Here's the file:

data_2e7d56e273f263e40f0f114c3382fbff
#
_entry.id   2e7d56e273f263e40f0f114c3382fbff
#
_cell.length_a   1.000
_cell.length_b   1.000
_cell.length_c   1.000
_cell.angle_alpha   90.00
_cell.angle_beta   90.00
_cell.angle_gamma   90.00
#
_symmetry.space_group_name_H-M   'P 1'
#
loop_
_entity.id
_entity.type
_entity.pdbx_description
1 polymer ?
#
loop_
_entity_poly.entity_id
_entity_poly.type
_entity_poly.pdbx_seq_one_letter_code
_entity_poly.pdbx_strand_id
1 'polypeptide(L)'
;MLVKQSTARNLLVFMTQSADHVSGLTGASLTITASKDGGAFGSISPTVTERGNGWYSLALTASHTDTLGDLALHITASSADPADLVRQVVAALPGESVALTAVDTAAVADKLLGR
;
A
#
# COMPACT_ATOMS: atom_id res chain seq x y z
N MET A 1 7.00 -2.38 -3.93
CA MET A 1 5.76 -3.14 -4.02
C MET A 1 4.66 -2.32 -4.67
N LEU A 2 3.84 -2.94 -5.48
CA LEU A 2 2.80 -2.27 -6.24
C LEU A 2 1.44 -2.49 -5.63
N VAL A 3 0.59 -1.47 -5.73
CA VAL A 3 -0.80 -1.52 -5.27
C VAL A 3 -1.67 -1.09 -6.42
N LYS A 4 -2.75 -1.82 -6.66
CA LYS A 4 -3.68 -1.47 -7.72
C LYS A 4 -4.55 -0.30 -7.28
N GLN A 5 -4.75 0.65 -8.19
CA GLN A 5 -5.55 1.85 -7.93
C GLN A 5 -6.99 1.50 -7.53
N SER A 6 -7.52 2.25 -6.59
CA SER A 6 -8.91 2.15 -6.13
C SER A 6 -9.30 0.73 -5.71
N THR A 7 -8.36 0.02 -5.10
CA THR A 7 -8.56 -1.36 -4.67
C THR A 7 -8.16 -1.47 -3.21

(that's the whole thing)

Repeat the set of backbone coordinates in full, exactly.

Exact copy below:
data_2e7d56e273f263e40f0f114c3382fbff
#
_entry.id   2e7d56e273f263e40f0f114c3382fbff
#
_cell.length_a   1.000
_cell.length_b   1.000
_cell.length_c   1.000
_cell.angle_alpha   90.00
_cell.angle_beta   90.00
_cell.angle_gamma   90.00
#
_symmetry.space_group_name_H-M   'P 1'
#
loop_
_entity.id
_entity.type
_entity.pdbx_description
1 polymer ?
#
loop_
_entity_poly.entity_id
_entity_poly.type
_entity_poly.pdbx_seq_one_letter_code
_entity_poly.pdbx_strand_id
1 'polypeptide(L)'
;MLVKQSTARNLLVFMTQSADHVSGLTGASLTITASKDGGAFGSISPTVTERGNGWYSLALTASHTDTLGDLALHITASSADPADLVRQVVAALPGESVALTAVDTAAVADKLLGR
;
A
#
# COMPACT_ATOMS: atom_id res chain seq x y z
N MET A 1 7.00 -2.38 -3.93
CA MET A 1 5.76 -3.14 -4.02
C MET A 1 4.66 -2.32 -4.67
N LEU A 2 3.84 -2.94 -5.48
CA LEU A 2 2.80 -2.27 -6.24
C LEU A 2 1.44 -2.49 -5.63
N VAL A 3 0.59 -1.47 -5.73
CA VAL A 3 -0.80 -1.52 -5.27
C VAL A 3 -1.67 -1.09 -6.42
N LYS A 4 -2.75 -1.82 -6.66
CA LYS A 4 -3.68 -1.47 -7.72
C LYS A 4 -4.55 -0.30 -7.28
N GLN A 5 -4.75 0.65 -8.19
CA GLN A 5 -5.55 1.85 -7.93
C GLN A 5 -6.99 1.50 -7.53
N SER A 6 -7.52 2.25 -6.59
CA SER A 6 -8.91 2.15 -6.13
C SER A 6 -9.30 0.73 -5.71
N THR A 7 -8.36 0.02 -5.10
CA THR A 7 -8.56 -1.36 -4.67
C THR A 7 -8.16 -1.47 -3.21